2. The deal is defeated in Parliament and a new referendum is held
If the deal is defeated in Parliament (the outcome of which is technically nonbinding), Mrs. May could put it to a referendum. But time is running out—it would be difficult to arrange a referendum before Article 50 expires next March. Furthermore, the referendum is likely to be complex: In addition to asking people whether they accept the deal or not, the referendum would probably also seek to ask what the alternative to the deal should be if it's rejected. Here, there are two options: canceling Brexit altogether or crash out of the EU. Opinion polls suggest that when given the choice to stay in the EU versus leaving without a deal, a slim majority of people would vote for the former.3 But again, we saw how that played out in the Brexit referendum. Furthermore, there would be two Brexit options versus one Bremain option on the table, and so support for Brexit would necessarily be divided. Some Brexiters may claim that is unfair.
3. A fresh election before Brexit
I think this option is the least likely, and that it would solve very little. If there’s one thing that unites the Tory Party, it’s the fear that the opposition Labour Party could sweep into power. I think this will keep the government together through Brexit.
What it means for the U.K. economy
I've long argued that any form of Brexit would hurt the U.K. economy—the country's growth prospects would be much brighter with continued EU membership. It's near impossible to provide an accurate forecast of what U.K. growth would be like post-Brexit: It depends entirely on the choreography of Brexit, most of which depends on what happens next politically. Volatility is the only certainty in the days ahead. We've already seen that in the currencies market, the way the British pound moved in tandem with the drama-filled Brexit headlines in the past 48 hours. Expect this sort of volatility to continue for the 130-odd days we have remaining until Brexit is meant to happen. In my view, a revote that takes Brexit completely off the table is the scenario most likely to boost both the GBP and the FTSE 100.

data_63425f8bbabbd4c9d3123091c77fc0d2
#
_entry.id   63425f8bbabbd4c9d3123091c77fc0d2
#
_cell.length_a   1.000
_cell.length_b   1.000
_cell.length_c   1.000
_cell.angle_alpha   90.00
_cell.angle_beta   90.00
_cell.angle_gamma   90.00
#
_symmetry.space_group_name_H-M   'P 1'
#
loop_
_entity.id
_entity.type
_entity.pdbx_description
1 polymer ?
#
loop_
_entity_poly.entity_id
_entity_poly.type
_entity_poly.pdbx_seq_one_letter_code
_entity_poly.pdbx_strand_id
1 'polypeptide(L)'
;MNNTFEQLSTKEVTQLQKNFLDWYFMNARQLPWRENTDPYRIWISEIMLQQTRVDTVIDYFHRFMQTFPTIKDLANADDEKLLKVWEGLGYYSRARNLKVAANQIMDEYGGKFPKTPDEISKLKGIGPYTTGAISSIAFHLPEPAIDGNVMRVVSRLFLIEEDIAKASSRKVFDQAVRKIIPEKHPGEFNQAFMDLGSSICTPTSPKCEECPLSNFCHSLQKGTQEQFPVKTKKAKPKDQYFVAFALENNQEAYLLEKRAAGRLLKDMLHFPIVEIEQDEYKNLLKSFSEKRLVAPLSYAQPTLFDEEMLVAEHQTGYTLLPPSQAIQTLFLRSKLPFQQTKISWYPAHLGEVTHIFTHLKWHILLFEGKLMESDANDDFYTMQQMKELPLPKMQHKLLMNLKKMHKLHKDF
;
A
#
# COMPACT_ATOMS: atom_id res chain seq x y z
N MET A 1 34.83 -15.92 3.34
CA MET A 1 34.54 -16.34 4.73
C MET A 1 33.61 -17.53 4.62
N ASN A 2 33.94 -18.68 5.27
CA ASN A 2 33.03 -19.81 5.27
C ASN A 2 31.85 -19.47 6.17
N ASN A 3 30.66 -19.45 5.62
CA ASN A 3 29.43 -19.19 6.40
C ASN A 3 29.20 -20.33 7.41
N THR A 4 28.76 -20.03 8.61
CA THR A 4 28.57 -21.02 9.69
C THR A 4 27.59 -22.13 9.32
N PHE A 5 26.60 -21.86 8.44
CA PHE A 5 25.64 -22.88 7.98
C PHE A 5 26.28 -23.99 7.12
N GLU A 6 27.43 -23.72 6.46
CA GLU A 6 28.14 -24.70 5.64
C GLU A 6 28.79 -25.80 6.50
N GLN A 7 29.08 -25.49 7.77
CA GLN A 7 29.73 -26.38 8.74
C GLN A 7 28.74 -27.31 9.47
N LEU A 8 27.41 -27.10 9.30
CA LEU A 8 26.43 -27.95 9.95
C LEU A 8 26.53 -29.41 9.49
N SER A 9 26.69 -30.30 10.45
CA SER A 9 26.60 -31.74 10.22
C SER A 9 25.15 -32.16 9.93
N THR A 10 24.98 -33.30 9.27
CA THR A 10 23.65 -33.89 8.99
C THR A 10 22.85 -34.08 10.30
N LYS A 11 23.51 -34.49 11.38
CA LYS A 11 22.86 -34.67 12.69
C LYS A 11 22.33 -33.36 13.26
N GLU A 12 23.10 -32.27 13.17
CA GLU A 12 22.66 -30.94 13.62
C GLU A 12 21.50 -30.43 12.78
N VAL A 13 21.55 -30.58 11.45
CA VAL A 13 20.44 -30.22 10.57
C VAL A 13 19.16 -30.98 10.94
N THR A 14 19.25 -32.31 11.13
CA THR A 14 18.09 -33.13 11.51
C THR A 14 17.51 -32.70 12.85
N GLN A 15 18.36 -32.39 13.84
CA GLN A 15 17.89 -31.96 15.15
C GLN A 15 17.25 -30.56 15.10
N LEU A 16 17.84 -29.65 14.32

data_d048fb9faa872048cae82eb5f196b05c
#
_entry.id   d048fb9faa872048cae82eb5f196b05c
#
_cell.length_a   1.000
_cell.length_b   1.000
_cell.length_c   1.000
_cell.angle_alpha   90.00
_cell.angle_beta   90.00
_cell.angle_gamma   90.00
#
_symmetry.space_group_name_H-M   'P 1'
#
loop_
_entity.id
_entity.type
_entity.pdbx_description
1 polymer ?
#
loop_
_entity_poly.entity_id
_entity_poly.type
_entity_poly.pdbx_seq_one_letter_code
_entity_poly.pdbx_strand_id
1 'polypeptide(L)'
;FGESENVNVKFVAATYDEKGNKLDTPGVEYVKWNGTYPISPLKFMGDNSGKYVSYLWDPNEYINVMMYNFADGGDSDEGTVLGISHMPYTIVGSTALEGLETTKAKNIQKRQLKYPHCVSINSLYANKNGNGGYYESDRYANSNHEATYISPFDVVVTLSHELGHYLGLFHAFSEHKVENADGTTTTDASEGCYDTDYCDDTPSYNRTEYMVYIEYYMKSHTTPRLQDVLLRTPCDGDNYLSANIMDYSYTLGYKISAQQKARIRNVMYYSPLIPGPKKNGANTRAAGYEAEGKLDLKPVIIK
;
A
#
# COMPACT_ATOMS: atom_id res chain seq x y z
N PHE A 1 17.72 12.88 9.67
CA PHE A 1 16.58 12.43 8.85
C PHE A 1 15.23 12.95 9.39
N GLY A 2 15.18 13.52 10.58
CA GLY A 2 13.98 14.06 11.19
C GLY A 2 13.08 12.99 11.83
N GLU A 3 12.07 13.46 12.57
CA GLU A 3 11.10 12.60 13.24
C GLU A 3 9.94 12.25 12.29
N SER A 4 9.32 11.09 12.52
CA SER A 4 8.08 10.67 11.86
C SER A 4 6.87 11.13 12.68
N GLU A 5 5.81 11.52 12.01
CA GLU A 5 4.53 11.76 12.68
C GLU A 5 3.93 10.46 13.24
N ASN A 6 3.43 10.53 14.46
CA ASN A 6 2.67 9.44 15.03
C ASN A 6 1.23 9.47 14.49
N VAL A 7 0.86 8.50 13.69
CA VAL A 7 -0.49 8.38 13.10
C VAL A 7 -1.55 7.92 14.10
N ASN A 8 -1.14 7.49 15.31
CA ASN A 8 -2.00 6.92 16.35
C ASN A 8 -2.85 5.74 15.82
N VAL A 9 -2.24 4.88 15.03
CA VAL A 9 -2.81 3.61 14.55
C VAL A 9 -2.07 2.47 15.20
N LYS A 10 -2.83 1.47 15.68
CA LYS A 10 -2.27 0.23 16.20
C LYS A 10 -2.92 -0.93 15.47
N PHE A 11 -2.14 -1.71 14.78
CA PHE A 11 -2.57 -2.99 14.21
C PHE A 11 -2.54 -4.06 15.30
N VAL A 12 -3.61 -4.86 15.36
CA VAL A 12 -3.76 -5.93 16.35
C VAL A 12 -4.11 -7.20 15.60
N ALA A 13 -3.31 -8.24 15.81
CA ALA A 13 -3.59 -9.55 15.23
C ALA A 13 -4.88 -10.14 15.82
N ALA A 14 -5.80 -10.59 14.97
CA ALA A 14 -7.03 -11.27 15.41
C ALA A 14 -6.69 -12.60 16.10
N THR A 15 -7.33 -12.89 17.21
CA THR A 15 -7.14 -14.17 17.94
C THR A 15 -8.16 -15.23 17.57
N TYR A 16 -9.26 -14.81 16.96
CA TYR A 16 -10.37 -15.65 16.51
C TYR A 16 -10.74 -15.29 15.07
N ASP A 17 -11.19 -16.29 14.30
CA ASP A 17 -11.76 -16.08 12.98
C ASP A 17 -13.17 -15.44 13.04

1 “The 10 DUP MPs could scupper the Prime Minister’s deal if they vote against the motion,” iNews, November 15, 2018.
2 “No confidence vote: Full list of Tory MPs known to have written letters to the 1922 Committee over Theresa May’s Brexit deal,” iNews, November 15, 2018.
3 “Majority of Brits now against Brexit and back second EU referendum,” Sky News, November 15, 2018.
Views are those of Megan E. Greene, global chief economist, and are subject to change. No forecasts are guaranteed. This commentary is provided for informational purposes only and is not an endorsement of any security, mutual fund, sector, or index. Past performance does not guarantee future results.